Slide 18 - Labor Productivity 18 Japan US The two countries’ respective changes in labor productivity are different. At times, the two time series seem negatively correlated. Nevertheless, notice how during US recessions (gray areas), Japan’s labor productivity drops a lot more than the US. This is especially the case during the three most recent recessions. Gray areas denote US recessions
Slide 19 - 19 US Japan
Slide 20 - Source: World Bank, OECD Both countries have experienced a long term decline in constant GDP per capita growth rate. Japan’s decline has been more pronounced because in the early years, Japan was still in a post WWII catch-up economic boom mode, which phased out over time. Additionally, Japan experienced the pop of the Japan’s Bubble (stock market and real estate) in the late 1980s to early 1990s which further accelerated the decline in constant GDP per capita growth rate. As shown, the current respective growth rates of both countries have already converged much after the Great Recession. The US mentioned growth rate is only marginally higher than Japan’s. 20 US Japan
Slide 21 - 21 Source: International Federation of Robotics Japan is one of the World leaders in robotization. Notice that its number of robots installed per 10,000 employees is close to 60% greater than in the US. Between 217 and 2019, Japan has increased its robot installation by 18% compared to 14% for the US. Robotization is a viable way for Japan to partly overcome its prospective decline in labor force over the next several decades. And, it may contribute to Japan’s GDP per capita growth.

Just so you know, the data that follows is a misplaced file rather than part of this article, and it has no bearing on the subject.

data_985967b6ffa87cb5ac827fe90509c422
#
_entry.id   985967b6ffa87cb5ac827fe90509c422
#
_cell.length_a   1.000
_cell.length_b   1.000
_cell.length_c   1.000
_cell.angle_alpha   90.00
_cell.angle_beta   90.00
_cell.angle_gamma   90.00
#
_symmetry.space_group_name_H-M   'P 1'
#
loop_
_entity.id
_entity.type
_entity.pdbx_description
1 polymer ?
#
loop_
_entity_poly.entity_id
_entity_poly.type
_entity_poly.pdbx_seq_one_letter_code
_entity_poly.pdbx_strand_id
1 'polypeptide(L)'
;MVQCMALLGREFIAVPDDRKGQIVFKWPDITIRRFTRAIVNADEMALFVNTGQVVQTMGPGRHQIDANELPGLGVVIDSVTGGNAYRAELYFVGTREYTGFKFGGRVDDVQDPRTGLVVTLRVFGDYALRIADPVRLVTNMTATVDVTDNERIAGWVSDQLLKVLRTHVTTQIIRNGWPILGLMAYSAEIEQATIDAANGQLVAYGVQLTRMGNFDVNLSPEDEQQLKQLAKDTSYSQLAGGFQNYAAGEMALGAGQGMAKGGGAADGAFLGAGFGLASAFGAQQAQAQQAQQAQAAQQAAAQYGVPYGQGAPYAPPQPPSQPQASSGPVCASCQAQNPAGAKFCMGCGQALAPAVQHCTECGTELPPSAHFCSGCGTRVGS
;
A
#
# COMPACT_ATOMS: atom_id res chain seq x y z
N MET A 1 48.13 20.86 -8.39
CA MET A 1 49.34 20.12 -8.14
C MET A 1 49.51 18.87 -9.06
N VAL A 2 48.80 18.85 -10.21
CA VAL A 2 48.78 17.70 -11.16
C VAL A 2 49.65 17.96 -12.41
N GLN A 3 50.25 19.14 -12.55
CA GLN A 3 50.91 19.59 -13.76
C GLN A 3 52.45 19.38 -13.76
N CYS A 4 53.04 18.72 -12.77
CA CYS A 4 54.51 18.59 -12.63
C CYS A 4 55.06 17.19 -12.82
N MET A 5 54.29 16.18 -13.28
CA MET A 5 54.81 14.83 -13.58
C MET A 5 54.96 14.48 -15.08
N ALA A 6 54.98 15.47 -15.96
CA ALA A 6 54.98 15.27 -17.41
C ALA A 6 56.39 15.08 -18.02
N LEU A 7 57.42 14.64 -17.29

Slide 22 - RGDP & RGDP p.c. CAGR forecasts over 2020 - 2060 22 US GDP is anticipated to grow much faster than Japan because of much faster population growth due to its higher net migration rate that compensates for a fertility rate much below replacement rate. When scaling economic growth on a per capita basis, Japan is expected to grow faster than the US. This is due to Japan’s decreasing population (lowering the denominator) and potentially its higher level of robotization.
Slide 23 - Monetary policy section 23
Slide 24 - 24 The Federal Reserve Bank Quantitative Easing (QE) activity whereby the Fed buys a huge amount of securities (Treasuries, MBS) to inject liquidity in the financial system, lower long term interest rates, and stimulate the economy is a very recent phenomenon. Between 1970 and the early 2000s, the Fed had managed the economy without any QE activity. And, the Fed’s balance sheet remained steadily between 5% to 7% of GDP (upper chart). Over this period, the US economy had experienced numerous severe downturns associated with several oil shocks, stagflation, Y2K, etc. (see lower chart gray areas). Starting with the Great Recession in late 2007, the Fed implemented massive QE activity on an unprecedented scale. During the Great Recession, the mentioned QE activities caused the Fed’s balance sheet to nearly triple from just above 5% to over 15% of GDP. During the COVID Recession, the Fed abruptly increased its balance sheet (through QE activities) from 20% to over 35% of GDP. Gray areas denote US recessions